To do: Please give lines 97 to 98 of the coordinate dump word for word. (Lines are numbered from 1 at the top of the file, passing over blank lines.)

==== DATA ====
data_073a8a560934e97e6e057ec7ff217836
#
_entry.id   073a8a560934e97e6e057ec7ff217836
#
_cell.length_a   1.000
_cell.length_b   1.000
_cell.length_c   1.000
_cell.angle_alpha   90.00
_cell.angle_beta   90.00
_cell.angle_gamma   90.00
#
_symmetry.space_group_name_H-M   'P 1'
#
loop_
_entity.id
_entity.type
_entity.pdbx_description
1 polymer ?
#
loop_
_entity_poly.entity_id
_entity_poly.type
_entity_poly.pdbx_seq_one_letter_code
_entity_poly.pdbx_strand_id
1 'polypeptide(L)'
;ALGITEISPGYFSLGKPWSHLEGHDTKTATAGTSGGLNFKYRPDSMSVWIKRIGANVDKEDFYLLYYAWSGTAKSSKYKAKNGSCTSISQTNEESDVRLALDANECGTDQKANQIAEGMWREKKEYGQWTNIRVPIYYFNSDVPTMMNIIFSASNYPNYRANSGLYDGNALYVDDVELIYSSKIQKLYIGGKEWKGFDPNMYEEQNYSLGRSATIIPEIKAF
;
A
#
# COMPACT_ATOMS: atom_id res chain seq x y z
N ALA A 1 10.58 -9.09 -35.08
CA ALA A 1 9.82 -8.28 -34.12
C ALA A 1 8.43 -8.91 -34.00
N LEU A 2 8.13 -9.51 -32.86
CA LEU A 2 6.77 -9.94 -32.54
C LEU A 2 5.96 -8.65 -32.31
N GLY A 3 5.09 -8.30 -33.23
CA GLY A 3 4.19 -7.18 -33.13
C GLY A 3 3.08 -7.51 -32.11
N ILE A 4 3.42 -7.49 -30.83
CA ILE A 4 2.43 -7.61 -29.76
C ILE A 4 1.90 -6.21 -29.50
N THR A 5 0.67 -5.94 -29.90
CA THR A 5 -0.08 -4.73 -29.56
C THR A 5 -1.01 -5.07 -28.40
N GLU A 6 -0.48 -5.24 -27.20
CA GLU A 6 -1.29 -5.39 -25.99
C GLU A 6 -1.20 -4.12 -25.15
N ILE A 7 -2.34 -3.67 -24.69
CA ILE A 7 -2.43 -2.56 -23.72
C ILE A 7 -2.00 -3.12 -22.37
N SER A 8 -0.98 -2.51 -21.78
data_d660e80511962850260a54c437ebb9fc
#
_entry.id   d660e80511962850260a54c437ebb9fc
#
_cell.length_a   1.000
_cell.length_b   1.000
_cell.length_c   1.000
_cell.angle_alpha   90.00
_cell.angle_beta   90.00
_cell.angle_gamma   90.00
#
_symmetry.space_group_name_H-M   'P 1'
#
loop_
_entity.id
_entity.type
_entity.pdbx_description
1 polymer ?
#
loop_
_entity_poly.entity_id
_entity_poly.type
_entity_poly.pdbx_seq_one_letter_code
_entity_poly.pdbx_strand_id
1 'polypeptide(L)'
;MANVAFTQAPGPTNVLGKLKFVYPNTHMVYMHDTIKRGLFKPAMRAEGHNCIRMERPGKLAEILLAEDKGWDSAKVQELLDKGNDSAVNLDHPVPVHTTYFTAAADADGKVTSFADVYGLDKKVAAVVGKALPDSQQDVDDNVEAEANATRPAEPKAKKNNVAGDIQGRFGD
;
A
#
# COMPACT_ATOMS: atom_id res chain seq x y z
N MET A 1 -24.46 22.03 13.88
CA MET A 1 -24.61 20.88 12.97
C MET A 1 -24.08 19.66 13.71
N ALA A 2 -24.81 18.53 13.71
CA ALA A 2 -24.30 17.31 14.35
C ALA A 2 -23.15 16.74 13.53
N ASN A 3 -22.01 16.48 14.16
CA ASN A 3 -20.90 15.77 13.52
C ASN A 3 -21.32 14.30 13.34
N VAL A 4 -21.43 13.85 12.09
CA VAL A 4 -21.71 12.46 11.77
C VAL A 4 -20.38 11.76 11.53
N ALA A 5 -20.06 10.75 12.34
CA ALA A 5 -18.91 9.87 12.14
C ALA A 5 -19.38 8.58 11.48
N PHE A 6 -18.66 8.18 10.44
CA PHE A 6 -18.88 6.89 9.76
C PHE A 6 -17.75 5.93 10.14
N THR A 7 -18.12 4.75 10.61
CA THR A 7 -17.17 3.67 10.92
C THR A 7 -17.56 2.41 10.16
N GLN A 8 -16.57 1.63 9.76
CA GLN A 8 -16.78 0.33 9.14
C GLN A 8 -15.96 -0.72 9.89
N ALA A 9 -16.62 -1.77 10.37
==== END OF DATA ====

C ALA A 5 -19.38 8.58 11.48
N PHE A 6 -18.66 8.18 10.44